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Former Ohio cop charged with murder of Andre Hill

Fired Ohio cop indicted in Andre Hill murder
Fired Ohio police officer charged with murder for killing Andre Hill, a Black man holding a phone 01:57

The former Columbus police officer accused of killing Andre Hill has been indicted for murder, Ohio Attorney General Dave Yost announced at a press conference on Wednesday night. Adam Coy is accused of fatally shooting Hill, a 47-year-old Black man, during an early-morning encounter in a residential garage in late December. 

Coy was indicted for murder in the commission of a felony, felonious assault, dereliction of duty for failing to activate his body camera and dereliction of duty for failing to tell his fellow officer that he believed Hill presented a danger, Yost said. The grand jurors did not indict Coy for purposeful murder. 

"Andre Hill should not be dead," Yost said, later adding that "I believe the evidence of this case supports the indictment." 

Andre Hill is shown in an image provided by his family's attorney Benjamin Crump

Authorities said the shooting occurred after a neighbor reported a person who was repeatedly starting and stopping the engine of an SUV at around 1:30 a.m. on a residential street. Body camera footage showed Coy approaching Hill, who was standing inside a garage. As Hill walked toward Coy holding a cellphone in his left hand, Coy fired his service weapon. Hill fell to the ground as Coy yelled for him to show his hands. 

The video did not show Coy providing medical care. Hill later died of his injuries, and a preliminary autopsy ruled his death a homicide. 

Coy was peacefully arrested earlier Wednesday night at his attorney's office, and will make his initial court appearance on Thursday, Yost said. Coy's attorneys said he will plead not guilty to the charges. 

"The grand jury's function is singular — to determine if there is probable cause to indict," attorneys Mark Collins and Kaitlyn Stephens said in a statement. "This is a much different and more importantly, much lower standard than what the State of Ohio will have to prove come trial." 

"This case must be judged on both an objective and subjective standard," the attorneys added. "The totality of the circumstances are to be taken into consideration along with Officer Coy's training and experience, and it is to be viewed through the lens of a reasonable police officer; not with the benefit of 20/20 hindsight."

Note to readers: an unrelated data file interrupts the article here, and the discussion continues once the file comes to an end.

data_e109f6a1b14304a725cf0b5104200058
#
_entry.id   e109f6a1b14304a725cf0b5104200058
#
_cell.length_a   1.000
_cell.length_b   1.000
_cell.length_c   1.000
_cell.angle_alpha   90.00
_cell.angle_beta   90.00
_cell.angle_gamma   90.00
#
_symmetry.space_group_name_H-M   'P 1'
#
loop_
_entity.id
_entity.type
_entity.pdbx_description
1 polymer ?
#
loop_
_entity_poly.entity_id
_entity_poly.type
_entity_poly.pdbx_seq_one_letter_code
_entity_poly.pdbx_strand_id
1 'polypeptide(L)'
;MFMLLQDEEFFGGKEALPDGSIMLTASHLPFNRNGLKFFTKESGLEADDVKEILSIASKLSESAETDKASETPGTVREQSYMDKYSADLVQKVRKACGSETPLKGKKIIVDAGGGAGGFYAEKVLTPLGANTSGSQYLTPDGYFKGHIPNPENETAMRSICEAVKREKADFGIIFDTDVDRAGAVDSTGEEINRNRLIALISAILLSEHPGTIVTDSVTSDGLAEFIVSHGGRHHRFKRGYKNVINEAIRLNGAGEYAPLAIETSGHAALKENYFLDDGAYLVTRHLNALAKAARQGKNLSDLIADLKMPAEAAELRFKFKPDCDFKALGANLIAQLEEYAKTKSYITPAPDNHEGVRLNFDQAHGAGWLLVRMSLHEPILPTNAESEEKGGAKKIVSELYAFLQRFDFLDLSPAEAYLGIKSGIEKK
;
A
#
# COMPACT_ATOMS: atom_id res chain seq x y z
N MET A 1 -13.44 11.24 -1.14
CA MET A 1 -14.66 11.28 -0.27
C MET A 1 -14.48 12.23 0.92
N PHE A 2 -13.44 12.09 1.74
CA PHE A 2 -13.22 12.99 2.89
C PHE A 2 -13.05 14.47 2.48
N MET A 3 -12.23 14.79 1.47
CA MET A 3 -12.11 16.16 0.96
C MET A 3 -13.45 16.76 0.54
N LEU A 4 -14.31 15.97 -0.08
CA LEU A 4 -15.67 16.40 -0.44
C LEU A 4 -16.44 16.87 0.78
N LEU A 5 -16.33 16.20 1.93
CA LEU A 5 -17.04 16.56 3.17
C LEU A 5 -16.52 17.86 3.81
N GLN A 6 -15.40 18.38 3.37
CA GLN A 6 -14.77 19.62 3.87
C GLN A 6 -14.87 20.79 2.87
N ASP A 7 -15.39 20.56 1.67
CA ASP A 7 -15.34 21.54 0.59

Officer Amy Detweiler, who was on the scene when Coy died, later told investigators that she heard Coy yell, "There's a gun in his other hand, there's a gun in his other hand!" moments before he fired his weapon. Authorities have said that no weapons were found at the scene. Detweiler also told investigators that she did not see a weapon, and that she "did not observe any threats from Mr. Hill." 

Officials said Coy did not activate his body camera before the shooting. Instead, video of the encounter was captured by a 60-second "look back" feature Coy activated when he turned on his camera after the shooting. The "look back" feature does not capture audio.

Two days after the shooting, the city's police chief said he had recommended Coy's termination. 

"I have seen everything I need to see to reach the conclusion that Officer Coy must be terminated, immediately," Columbus Police Chief Thomas Quinlan wrote in a public statement announcing his recommendation.

In his letter to the city's public safety director, Quinlan said Coy "had no immediate cause to believe criminal activity was afoot and certainly had no predisposition to believe Mr. Hill presented any threat to officers," adding that Coy "has violated his right to hold his position as a police officer."  

Quinlan noted in his report that Coy "reacted with deep distress using profanity as he realized Mr. Hill was unarmed," and said Coy could be heard on his body camera "becoming physically ill" in the aftermath of the shooting. But he nevertheless wrote that "Officer Coy's use of force was not objectively reasonable, he did not use trained techniques, did not use his BWC properly, and did not render medical aid."

Coy was fired days later. In a statement announcing Coy's termination, the public safety director said his actions "do not live up to the oath of a Columbus Police officer, or the standards we, and the community, demand of our officers." 

Hill's family, represented by attorney Benjamin Crump, had previously called for Coy to be arrested. Crump tweeted Wednesday that the charges are the "first steps to get Andre and his family JUSTICE." 

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